In most states, undocumented farm workers and immigrants lack basic rights such as obtaining a driver’s license or getting a higher education. Increasingly, anti-immigrant laws at the state level, such as the notorious SB1070 in Arizona and recent HB 56 in Alabama, are further marginalizing an already disenfranchised population.
While immigration policy is determined at the federal level, states and localities are increasingly passing legislation that imposes criminal penalties on undocumented immigrants. (Download our Immigration Glossary to learn more about the criminalization of immigrants and harmful state level laws.)
At work, undocumented status makes workers especially vulnerable to abuse, as some employers and supervisors constantly hold the “deportation card”. For instance, if an employer is treating a worker unfairly, a worker who speaks up to their boss can be threatened with deportation. This significantly takes away their rights to stand up for themselves and advocate for their working conditions. Threats of detention and deportation add to the psychological stress of a job that is already unstable by its very nature, varying by season and location (almost half of all farm workers are “migrant” workers who travel to different locations to find work).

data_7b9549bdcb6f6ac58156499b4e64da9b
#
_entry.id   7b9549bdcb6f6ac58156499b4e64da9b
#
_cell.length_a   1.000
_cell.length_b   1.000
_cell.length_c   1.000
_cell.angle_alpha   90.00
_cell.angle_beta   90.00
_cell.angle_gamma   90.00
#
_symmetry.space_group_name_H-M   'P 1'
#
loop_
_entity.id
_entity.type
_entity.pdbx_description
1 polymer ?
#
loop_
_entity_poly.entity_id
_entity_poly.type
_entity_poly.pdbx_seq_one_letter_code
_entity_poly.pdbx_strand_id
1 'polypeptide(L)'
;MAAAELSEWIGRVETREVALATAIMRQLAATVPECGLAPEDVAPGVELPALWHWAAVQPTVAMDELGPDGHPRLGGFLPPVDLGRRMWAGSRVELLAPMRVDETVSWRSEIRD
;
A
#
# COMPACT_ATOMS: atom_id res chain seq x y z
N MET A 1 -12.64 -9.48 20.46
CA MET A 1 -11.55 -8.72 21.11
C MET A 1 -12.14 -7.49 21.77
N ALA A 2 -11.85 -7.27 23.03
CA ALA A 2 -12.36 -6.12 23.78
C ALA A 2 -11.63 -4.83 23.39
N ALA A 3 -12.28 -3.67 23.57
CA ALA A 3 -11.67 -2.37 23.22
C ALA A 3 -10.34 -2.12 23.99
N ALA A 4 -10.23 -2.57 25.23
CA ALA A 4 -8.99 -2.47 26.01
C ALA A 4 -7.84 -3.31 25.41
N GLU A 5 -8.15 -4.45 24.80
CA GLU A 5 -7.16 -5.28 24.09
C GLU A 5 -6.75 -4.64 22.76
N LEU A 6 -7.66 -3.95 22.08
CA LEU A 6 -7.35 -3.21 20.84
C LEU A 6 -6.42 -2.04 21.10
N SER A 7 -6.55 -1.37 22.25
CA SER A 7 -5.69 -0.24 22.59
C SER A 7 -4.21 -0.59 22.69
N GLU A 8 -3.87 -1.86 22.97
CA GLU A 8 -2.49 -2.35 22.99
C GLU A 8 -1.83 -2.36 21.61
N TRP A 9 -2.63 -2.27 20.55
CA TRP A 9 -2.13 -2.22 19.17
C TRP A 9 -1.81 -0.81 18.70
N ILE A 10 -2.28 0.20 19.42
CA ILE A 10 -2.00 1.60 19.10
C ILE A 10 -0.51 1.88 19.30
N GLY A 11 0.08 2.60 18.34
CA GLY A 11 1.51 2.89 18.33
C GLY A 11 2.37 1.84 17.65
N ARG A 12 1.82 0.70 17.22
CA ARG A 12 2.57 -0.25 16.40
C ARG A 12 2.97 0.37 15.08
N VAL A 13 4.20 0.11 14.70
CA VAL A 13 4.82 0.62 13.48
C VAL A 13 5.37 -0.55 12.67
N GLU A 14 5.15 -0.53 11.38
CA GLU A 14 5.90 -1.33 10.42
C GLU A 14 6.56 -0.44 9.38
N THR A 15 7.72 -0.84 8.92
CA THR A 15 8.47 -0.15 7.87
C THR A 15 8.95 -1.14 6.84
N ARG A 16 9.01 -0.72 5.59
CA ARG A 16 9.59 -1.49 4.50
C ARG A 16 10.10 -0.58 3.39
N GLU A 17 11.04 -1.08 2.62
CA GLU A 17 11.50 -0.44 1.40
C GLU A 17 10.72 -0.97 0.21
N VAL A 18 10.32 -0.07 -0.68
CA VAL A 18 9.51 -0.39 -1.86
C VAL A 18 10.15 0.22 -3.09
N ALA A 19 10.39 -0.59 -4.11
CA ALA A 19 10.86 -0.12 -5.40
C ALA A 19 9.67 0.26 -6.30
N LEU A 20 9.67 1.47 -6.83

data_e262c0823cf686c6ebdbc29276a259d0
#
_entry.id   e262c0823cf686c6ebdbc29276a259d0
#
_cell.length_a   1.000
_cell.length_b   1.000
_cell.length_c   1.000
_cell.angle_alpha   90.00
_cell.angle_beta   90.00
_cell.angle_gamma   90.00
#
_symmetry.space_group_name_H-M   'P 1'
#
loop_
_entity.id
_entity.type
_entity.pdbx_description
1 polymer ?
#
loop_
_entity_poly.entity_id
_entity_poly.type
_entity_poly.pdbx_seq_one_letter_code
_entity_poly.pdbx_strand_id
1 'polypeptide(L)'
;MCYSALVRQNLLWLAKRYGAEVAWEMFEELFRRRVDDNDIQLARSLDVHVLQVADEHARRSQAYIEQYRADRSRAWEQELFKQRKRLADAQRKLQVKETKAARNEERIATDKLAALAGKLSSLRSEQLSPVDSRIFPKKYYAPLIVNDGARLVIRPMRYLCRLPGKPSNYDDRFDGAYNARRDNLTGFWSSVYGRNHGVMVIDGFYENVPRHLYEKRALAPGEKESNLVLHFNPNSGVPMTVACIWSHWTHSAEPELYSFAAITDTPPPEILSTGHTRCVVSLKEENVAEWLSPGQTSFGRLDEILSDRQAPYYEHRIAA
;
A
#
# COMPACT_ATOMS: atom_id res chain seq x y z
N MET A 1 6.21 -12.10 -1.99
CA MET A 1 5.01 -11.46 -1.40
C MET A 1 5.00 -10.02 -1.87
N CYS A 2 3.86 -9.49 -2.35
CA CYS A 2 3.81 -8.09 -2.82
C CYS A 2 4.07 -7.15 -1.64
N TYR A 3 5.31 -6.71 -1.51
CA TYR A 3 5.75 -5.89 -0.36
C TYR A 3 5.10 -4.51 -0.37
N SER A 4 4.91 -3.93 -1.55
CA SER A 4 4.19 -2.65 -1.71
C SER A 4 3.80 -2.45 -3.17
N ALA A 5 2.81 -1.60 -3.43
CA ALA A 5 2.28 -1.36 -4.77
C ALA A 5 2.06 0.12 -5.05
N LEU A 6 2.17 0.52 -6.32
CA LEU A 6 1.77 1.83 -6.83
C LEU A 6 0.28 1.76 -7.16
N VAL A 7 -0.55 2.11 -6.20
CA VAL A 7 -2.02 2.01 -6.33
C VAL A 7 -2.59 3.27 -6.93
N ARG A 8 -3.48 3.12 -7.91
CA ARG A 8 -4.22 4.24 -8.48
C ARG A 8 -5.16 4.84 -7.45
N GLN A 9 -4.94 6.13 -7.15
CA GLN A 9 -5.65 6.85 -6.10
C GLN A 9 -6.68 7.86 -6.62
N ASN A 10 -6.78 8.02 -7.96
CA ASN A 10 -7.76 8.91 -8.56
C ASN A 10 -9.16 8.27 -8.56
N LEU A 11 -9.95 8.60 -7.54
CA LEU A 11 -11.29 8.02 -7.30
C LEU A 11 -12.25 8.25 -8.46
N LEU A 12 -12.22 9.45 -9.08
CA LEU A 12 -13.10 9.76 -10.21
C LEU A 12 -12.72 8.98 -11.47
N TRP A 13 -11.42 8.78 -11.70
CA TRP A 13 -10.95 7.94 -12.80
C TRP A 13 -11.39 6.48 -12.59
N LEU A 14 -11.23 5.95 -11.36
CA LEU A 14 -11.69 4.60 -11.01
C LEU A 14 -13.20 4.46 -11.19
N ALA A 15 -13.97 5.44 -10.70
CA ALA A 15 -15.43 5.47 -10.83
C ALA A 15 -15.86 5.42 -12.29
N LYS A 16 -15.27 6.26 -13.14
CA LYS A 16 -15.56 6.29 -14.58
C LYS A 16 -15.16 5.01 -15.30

Many of these undocumented farm workers would like to change their immigration status and obtain citizenship, but a pathway to citizenship is almost impossible. With the current structure of the legal system, it’s very difficult to become a legal U.S. resident even with a family member that’s a U.S. citizen or permanent legal resident. Without family in the U.S., it’s nearly impossible. The only ways to get permanent residency in the U.S. are to have an immediate family member sponsor you, to get an employment-based visa requiring high levels of education, to have a case of prosecution in your homeland that is recognized by the U.S. government, or to be a genius, extremely rich, or a star athlete or artist.
Download this chart (pdf).
Fixing What’s Broken
This broken immigration system fails to recognize the people who work hard to put food on grocery store shelves, restaurants, and dinner tables across the country. Instead, they are marginalized and face abuse, detention, and deportation. If our broken immigration system isn’t fixed, farm workers will continue to be abused, our multi-billion dollar agricultural industry will lack a stable workforce, and the safety of the nation’s food supply will be in jeopardy.
Ultimately, we need a comprehensive overhaul of our immigration system in order to bring justice to farm workers. This means changing the current system while also preventing the further criminalization of immigrants.
Want to learn more? Check out the ‘Current Campaigns’ section of our website to learn about policy initiatives like Comprehensive Immigration Reform that attempt to address some of these issues.
For sources and to learn more:
- Download this information as a .pdf file
- Download: Timeline of Agricultural Labor in the U.S. (.pdf)
- Download: Immigration Glossary (.pdf)
- Visit our Immigration links section
Content provided by NFWM-YAYA Staff.